Workloads Matter

By Andrew Mierau - 2016-06-07

Specifications are, in a word, specific. They are the act of describing something precisely. While we like to boil down specifications to a single number, like IOPS or MB/s, there are many qualifying details that give those numbers meaning. For SSD performance, the workload being applied is the single biggest factor in determining a product specification. A workload is typically made up of the following information:

  • Read/Write Mix 
  • Random/Sequential Mix
  • Queue Depth, or number of outstanding input/output operations
  • Block or Transfer Size
  • Entropy, or the randomness of the data

When looking at SSD specifications, only very specific workloads are used to determine performance, otherwise the datasheet would be thousands of pages long. Unlike many protocols and standards, SSD performance is not governed by any standards body. So what does that mean for you? It means that in order to compare different SSDs, you have to look at all of the workload details in order to get an "apples to apples" comparison.

Latency is one area where there isn’t a great deal of alignment within the industry on what workload should be used in the product specification. Here are 3 NVMe products and their read/write latency specification:

   Product 1 Product 2  Product 3 
Read Latency  20 µs  20 µs  120 µs
Write Latency  20 µs  20 µs  30 µs

 Obviously, Products 1 and 2 are superior because their latency is so much lower than Product 3, right? Not so fast, my friend. Let’s breakdown the workloads:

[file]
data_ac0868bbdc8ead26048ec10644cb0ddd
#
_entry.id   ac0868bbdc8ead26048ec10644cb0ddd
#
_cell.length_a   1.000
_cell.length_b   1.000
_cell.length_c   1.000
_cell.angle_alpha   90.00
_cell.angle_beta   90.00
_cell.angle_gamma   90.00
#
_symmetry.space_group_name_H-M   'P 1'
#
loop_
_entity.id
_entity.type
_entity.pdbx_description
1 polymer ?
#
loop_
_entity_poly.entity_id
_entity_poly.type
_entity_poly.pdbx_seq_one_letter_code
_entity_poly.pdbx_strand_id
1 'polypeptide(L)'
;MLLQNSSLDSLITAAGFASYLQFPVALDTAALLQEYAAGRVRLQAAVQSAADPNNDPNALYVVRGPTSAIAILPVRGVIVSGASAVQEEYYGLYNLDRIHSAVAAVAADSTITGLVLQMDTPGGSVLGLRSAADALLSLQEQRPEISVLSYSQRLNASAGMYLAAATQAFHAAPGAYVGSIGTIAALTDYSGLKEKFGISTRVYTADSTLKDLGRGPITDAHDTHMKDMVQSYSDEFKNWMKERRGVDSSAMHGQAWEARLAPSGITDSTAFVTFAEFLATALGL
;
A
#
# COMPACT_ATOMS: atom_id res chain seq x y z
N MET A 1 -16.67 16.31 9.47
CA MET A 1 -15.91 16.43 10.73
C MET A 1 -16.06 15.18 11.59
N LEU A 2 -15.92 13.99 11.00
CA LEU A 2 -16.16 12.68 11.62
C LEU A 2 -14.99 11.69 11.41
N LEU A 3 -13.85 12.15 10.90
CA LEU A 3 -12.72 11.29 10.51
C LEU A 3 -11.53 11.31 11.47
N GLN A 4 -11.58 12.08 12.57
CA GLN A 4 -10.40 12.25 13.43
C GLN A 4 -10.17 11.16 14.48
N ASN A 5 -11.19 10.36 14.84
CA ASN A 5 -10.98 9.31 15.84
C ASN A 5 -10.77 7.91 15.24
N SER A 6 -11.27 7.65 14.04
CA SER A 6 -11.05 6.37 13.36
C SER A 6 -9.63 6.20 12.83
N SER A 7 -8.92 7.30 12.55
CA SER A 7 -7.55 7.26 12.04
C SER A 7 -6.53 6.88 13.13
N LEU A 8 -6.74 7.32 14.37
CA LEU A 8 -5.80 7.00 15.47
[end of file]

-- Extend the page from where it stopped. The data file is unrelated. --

Product 1  Product 2  Product 3 
Read/Write Mix   100% Read/100% Write  100% Read/100% Write  100% Read/100% Write
Random/Sequential Mix  100% Random  100% Sequential  100% Random
Queue Depth  1 1 1
Block Size  512 Bytes  4KB  4KB
Entropy  100% Random  100% Random  100% Random

Products 1 and 2, by varying the workload used to determine latency, are able to show a lower (and better) specification than Product 3. This isn’t to say that either product is right or wrong, they are just different. To put this in perspective, Product 2 also specifies latency at 100% Random. In that case, the workload is identical to Product 3 and its read/write latency is 120/30 µs, exactly the same as Product 3.

If you look at the product specifications for all 3 products, the workloads details are there, but to many customers, they are obfuscated. The key, when you see any SSD performance specification, is to ask “what is the workload”, because workloads matter.

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Andrew Mierau